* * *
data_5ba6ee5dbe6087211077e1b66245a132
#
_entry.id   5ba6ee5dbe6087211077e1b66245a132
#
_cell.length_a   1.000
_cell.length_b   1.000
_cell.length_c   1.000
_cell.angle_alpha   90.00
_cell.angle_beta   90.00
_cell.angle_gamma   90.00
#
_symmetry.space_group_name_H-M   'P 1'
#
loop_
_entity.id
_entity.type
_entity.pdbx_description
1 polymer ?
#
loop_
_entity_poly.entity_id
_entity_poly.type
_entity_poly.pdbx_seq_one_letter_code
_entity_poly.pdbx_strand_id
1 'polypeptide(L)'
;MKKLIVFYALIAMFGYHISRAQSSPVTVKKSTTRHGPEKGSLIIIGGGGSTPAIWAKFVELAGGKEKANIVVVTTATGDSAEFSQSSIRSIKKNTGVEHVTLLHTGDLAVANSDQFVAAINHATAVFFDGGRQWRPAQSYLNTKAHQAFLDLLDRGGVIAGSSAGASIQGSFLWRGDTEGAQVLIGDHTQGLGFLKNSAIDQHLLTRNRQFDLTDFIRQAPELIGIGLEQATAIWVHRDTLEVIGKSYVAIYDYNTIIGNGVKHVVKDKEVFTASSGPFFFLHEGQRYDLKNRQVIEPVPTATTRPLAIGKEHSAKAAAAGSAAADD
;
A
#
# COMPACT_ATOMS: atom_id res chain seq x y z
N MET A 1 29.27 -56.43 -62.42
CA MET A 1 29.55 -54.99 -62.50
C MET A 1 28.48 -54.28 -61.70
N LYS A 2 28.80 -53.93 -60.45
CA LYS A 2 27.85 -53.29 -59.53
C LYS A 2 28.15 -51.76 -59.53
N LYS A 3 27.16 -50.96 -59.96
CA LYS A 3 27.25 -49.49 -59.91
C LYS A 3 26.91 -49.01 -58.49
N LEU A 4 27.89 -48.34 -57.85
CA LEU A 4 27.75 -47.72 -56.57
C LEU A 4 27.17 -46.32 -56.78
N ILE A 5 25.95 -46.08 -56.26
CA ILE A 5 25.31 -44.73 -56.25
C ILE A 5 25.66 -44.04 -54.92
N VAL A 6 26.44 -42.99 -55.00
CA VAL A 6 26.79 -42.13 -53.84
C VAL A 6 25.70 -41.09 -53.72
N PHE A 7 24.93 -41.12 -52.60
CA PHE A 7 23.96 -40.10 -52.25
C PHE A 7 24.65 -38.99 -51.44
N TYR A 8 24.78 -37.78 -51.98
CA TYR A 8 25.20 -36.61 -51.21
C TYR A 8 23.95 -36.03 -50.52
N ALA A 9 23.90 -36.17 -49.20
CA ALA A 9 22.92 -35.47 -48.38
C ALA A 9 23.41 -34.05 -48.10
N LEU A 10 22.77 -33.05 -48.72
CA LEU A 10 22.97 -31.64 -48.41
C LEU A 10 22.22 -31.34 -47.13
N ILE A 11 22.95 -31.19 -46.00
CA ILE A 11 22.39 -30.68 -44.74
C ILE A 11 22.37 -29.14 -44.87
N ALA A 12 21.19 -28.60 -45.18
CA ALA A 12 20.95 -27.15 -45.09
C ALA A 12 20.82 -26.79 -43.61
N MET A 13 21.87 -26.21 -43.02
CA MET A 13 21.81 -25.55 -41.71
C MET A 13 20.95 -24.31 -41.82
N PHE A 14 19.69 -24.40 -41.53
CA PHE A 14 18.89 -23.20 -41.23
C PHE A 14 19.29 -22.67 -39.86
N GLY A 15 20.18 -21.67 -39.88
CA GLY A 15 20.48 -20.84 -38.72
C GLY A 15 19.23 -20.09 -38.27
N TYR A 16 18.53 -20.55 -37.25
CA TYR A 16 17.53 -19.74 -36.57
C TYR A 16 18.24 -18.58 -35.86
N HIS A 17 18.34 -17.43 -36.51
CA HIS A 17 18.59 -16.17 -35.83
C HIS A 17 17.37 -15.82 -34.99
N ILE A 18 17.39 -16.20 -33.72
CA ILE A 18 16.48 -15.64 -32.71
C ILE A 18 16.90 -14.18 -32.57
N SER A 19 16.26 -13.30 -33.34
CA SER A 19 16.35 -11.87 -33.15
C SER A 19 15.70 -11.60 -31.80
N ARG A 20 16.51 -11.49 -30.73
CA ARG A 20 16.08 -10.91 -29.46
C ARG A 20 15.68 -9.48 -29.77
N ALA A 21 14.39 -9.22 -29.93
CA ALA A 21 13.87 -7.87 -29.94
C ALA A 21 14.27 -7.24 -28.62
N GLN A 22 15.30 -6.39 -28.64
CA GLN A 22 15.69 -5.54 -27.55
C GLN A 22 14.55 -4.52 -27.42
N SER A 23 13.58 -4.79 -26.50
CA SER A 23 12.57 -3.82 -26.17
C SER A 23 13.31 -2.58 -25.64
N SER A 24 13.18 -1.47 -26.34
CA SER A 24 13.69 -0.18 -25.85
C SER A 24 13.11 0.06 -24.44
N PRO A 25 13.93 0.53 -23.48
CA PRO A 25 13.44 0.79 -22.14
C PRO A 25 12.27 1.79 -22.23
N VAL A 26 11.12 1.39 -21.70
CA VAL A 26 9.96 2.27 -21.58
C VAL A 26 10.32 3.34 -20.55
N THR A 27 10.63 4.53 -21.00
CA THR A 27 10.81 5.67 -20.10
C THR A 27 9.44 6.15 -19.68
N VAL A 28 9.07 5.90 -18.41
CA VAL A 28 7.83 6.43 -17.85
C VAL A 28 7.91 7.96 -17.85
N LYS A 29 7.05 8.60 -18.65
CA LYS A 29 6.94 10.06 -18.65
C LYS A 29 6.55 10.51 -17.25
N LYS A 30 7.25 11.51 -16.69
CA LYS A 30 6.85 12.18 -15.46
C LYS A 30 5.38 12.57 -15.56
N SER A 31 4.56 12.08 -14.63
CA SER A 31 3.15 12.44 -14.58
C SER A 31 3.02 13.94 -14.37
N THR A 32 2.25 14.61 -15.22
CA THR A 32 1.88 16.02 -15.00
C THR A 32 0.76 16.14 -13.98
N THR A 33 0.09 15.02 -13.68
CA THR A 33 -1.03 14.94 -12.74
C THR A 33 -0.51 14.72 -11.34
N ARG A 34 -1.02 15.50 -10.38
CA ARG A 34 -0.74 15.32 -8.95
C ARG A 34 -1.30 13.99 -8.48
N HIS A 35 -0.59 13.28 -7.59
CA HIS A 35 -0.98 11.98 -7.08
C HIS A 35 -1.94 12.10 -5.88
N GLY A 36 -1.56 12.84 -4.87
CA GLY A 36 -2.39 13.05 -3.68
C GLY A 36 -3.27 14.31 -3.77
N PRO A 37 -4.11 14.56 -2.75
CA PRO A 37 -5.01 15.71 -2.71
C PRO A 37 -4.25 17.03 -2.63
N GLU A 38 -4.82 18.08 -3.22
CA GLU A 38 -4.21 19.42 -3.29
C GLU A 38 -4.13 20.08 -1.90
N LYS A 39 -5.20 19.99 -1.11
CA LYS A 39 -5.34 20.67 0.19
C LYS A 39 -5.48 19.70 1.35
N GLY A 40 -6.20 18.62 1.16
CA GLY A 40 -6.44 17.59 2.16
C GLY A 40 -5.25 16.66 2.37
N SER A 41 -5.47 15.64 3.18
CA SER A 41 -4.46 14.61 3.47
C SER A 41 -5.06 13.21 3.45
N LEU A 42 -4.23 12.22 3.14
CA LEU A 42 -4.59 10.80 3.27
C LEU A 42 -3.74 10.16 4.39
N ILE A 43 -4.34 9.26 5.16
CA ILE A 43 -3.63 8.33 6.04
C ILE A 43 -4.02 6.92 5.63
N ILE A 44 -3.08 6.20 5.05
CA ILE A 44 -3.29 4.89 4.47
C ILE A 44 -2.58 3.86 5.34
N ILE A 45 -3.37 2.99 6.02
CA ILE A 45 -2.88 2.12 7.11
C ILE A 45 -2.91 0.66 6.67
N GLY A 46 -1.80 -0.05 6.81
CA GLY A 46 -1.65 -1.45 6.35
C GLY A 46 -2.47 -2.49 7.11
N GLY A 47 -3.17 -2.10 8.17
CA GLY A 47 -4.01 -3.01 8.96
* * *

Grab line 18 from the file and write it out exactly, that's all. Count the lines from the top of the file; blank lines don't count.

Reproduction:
1 polymer ?